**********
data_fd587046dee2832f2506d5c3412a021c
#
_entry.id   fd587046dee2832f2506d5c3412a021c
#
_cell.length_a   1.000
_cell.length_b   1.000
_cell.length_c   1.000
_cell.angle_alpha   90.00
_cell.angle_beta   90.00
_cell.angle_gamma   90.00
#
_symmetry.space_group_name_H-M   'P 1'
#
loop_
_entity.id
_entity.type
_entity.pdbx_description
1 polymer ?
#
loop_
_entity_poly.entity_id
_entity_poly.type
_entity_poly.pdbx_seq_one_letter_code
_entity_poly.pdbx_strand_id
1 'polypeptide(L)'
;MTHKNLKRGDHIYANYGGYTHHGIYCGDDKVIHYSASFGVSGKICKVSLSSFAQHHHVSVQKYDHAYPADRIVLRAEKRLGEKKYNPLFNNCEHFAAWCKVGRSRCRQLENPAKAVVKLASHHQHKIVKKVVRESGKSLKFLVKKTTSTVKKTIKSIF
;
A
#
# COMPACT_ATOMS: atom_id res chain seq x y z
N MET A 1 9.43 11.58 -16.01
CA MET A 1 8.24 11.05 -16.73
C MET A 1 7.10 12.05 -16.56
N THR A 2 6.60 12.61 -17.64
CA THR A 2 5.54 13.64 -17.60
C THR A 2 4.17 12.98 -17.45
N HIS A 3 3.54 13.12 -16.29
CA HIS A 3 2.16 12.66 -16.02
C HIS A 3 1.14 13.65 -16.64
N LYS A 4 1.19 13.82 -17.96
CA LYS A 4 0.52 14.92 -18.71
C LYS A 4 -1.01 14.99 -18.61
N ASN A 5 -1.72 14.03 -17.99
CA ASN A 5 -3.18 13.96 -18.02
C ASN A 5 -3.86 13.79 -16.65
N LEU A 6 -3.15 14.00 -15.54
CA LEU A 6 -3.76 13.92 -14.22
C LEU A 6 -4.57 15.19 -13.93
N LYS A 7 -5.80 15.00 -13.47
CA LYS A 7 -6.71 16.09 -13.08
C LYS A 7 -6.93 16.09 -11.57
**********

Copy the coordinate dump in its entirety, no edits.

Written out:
data_fd587046dee2832f2506d5c3412a021c
#
_entry.id   fd587046dee2832f2506d5c3412a021c
#
_cell.length_a   1.000
_cell.length_b   1.000
_cell.length_c   1.000
_cell.angle_alpha   90.00
_cell.angle_beta   90.00
_cell.angle_gamma   90.00
#
_symmetry.space_group_name_H-M   'P 1'
#
loop_
_entity.id
_entity.type
_entity.pdbx_description
1 polymer ?
#
loop_
_entity_poly.entity_id
_entity_poly.type
_entity_poly.pdbx_seq_one_letter_code
_entity_poly.pdbx_strand_id
1 'polypeptide(L)'
;MTHKNLKRGDHIYANYGGYTHHGIYCGDDKVIHYSASFGVSGKICKVSLSSFAQHHHVSVQKYDHAYPADRIVLRAEKRLGEKKYNPLFNNCEHFAAWCKVGRSRCRQLENPAKAVVKLASHHQHKIVKKVVRESGKSLKFLVKKTTSTVKKTIKSIF
;
A
#
# COMPACT_ATOMS: atom_id res chain seq x y z
N MET A 1 9.43 11.58 -16.01
CA MET A 1 8.24 11.05 -16.73
C MET A 1 7.10 12.05 -16.56
N THR A 2 6.60 12.61 -17.64
CA THR A 2 5.54 13.64 -17.60
C THR A 2 4.17 12.98 -17.45
N HIS A 3 3.54 13.12 -16.29
CA HIS A 3 2.16 12.66 -16.02
C HIS A 3 1.14 13.65 -16.64
N LYS A 4 1.19 13.82 -17.96
CA LYS A 4 0.52 14.92 -18.71
C LYS A 4 -1.01 14.99 -18.61
N ASN A 5 -1.72 14.03 -17.99
CA ASN A 5 -3.18 13.96 -18.02
C ASN A 5 -3.86 13.79 -16.65
N LEU A 6 -3.15 14.00 -15.54
CA LEU A 6 -3.76 13.92 -14.22
C LEU A 6 -4.57 15.19 -13.93
N LYS A 7 -5.80 15.00 -13.47
CA LYS A 7 -6.71 16.09 -13.08
C LYS A 7 -6.93 16.09 -11.57